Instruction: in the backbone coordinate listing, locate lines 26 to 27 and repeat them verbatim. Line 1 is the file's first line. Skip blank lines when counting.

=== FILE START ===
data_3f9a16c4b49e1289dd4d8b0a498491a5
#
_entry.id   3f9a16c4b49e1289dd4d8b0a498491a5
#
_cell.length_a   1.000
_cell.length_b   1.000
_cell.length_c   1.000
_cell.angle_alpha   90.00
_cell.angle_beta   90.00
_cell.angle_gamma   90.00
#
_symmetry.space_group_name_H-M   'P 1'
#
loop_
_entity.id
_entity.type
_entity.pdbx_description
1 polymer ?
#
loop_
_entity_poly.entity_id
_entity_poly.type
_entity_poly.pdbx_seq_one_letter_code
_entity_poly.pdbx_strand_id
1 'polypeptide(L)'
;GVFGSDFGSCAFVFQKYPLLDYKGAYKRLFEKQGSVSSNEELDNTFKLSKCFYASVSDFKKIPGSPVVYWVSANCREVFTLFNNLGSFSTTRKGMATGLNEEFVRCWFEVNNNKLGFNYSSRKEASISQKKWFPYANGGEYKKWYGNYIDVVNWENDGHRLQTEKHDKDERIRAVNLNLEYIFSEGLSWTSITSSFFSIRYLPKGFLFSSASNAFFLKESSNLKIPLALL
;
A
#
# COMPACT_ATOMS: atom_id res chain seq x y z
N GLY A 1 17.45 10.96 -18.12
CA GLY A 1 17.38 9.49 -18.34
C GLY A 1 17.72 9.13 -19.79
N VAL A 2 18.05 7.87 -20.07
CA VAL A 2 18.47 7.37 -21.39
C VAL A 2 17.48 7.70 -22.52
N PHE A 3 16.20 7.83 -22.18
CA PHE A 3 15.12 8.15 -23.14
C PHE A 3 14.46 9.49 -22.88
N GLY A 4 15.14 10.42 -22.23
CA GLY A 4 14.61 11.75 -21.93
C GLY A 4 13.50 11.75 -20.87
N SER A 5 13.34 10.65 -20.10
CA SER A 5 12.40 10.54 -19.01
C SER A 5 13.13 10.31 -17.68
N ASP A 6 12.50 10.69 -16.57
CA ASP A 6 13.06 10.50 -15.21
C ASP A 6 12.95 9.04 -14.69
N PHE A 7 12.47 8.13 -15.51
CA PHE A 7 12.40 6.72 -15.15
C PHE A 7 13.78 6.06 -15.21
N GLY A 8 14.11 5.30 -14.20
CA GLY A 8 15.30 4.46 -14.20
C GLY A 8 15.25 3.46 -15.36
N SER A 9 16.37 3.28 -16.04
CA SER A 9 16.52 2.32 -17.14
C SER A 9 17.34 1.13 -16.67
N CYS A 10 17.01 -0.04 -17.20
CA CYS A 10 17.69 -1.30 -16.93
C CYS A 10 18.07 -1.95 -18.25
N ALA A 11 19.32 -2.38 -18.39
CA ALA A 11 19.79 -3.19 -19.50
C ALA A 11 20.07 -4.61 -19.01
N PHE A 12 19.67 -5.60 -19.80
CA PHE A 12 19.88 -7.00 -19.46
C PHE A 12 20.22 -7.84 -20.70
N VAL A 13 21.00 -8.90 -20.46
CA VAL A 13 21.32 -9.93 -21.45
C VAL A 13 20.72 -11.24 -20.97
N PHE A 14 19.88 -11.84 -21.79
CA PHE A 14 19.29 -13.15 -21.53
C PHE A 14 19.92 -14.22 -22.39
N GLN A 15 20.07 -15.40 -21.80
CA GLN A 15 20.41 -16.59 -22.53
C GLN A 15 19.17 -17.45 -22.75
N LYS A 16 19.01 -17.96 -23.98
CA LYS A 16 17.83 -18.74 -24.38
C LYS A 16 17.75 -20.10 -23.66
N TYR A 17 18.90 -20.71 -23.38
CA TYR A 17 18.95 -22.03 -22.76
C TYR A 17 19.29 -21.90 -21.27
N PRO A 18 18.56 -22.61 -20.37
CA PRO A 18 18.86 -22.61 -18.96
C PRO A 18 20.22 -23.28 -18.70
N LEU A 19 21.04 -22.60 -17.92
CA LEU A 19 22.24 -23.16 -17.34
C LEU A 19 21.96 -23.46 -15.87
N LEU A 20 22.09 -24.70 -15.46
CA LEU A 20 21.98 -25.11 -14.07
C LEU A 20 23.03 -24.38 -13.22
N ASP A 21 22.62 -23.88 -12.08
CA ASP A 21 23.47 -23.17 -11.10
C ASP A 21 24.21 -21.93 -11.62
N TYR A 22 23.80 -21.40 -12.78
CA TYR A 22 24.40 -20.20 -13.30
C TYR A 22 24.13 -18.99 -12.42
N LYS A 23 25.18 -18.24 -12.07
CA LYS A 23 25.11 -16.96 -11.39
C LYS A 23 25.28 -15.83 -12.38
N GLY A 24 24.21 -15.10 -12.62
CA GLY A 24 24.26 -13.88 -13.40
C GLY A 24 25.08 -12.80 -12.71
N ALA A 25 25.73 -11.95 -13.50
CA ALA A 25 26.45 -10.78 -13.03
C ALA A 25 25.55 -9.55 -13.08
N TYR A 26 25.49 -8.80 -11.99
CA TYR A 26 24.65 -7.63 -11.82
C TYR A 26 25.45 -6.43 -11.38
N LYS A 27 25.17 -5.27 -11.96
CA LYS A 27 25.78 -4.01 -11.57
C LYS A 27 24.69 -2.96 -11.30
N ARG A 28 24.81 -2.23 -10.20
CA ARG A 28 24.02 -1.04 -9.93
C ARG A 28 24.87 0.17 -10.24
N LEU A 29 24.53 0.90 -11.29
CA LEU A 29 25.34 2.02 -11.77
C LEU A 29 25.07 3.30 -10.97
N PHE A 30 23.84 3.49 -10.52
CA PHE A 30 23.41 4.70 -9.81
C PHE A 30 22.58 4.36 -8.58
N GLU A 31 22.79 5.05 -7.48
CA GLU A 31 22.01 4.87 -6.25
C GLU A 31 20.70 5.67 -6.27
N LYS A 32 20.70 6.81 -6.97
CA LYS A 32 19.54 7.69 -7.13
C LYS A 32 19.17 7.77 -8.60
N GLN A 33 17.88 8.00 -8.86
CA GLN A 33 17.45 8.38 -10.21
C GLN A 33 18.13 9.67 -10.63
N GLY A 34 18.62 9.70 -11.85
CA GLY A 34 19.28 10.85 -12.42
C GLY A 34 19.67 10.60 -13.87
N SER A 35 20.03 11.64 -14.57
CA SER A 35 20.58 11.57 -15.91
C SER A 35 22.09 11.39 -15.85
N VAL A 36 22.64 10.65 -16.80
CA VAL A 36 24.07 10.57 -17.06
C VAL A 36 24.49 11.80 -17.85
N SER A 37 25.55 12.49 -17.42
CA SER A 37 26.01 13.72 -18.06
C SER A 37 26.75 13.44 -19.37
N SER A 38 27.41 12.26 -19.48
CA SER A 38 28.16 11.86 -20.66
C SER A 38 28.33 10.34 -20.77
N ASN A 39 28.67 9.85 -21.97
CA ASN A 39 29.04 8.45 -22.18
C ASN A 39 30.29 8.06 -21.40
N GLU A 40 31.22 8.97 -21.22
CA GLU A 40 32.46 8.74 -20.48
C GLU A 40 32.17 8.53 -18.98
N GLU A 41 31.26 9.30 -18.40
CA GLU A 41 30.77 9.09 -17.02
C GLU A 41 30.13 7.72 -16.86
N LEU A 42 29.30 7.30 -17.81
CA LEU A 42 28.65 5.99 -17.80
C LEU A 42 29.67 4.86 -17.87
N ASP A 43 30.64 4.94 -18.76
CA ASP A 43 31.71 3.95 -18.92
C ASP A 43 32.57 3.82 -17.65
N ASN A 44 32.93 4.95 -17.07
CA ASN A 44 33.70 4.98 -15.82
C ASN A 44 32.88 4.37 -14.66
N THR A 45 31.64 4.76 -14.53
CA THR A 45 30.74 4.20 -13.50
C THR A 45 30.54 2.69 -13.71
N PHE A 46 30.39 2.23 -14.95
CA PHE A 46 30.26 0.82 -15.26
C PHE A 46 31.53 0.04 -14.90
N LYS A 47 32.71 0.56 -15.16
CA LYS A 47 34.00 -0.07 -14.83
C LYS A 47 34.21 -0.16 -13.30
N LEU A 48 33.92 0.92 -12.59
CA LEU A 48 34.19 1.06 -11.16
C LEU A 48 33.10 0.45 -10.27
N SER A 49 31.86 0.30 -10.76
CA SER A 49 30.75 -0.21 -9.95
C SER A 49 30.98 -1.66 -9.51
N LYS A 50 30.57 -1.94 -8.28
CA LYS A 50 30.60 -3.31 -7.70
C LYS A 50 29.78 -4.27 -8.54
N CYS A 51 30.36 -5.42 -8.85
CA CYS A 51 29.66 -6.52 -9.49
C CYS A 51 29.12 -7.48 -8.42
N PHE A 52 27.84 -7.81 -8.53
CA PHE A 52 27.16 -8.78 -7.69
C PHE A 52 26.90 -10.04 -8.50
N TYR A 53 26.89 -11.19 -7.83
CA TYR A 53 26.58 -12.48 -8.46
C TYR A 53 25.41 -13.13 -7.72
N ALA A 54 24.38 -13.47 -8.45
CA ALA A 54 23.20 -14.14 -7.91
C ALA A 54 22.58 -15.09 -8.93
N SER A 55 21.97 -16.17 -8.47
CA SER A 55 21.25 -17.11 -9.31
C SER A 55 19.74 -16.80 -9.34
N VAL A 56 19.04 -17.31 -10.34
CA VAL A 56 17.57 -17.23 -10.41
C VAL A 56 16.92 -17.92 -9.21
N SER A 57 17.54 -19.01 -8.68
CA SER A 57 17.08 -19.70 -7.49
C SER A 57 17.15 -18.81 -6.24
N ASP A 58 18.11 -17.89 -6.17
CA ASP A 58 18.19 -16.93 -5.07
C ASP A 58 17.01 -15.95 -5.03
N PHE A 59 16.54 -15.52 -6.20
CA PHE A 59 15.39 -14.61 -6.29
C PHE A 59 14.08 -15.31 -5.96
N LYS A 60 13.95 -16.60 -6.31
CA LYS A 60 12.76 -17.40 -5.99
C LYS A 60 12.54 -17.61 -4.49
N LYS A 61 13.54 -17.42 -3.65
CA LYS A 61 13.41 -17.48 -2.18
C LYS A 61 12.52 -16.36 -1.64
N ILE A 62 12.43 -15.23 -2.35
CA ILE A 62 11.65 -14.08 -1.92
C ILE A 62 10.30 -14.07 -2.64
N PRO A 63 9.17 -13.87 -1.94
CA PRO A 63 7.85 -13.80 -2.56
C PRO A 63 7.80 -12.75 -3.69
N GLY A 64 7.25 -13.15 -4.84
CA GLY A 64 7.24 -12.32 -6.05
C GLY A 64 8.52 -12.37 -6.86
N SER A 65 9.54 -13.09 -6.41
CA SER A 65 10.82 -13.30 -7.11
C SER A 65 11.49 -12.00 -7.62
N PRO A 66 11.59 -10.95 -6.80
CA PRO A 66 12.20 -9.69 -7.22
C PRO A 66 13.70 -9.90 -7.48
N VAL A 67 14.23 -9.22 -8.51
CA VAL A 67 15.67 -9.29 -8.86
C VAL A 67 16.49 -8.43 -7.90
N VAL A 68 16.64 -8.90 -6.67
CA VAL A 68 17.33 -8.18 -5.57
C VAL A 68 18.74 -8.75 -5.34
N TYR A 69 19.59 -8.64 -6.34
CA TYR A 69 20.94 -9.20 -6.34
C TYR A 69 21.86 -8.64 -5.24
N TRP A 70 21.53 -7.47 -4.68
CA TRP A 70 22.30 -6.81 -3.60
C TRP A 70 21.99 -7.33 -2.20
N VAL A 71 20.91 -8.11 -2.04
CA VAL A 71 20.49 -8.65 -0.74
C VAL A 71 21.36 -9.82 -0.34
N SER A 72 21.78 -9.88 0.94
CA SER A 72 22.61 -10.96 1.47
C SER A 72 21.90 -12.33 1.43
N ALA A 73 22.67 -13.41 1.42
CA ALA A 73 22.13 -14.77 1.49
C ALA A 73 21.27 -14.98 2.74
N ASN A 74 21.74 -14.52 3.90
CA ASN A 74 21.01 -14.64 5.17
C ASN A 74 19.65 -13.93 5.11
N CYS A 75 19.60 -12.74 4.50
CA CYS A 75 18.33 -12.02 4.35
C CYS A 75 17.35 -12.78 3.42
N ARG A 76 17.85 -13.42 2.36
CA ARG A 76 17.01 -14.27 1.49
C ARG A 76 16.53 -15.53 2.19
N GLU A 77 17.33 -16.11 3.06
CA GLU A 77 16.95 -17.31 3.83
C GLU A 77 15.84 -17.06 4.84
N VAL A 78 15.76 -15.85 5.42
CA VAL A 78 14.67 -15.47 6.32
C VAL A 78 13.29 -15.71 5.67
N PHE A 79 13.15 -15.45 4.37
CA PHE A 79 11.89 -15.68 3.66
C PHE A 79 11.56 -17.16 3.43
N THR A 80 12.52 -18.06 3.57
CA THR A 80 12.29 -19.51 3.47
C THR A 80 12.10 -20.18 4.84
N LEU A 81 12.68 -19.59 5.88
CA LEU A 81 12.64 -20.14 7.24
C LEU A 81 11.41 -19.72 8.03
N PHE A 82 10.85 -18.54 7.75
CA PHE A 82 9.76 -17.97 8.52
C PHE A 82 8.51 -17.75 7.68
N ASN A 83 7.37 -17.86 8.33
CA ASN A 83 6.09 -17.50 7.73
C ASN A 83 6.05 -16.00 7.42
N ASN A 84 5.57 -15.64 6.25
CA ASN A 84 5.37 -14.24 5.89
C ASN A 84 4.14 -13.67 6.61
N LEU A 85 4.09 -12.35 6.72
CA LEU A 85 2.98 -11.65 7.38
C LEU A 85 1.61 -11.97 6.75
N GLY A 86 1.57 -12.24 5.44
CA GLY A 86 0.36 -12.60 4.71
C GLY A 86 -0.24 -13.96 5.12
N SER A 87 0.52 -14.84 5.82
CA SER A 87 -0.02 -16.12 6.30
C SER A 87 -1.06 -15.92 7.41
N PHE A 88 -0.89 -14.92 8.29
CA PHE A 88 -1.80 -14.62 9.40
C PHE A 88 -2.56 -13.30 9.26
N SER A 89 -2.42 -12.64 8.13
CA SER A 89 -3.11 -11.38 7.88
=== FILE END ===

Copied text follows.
;GVFGSDFGSCAFVFQKYPLLDYKGAYKRLFEKQGSVSSNEELDNTFKLSKCFYASVSDFKKIPGSPVVYWVSANCREVFTLFNNLGSFSTTRKGMATGLNEEFVRCWFEVNNNKLGFNYSSRKEASISQKKWFPYANGGEYKKWYGNYIDVVNWENDGHRLQTEKHDKDERIRAVNLNLEYIFSEGLSWTSITSSFFSIRYLPKGFLFSSASNAFFLKESSNLKIPLALL
;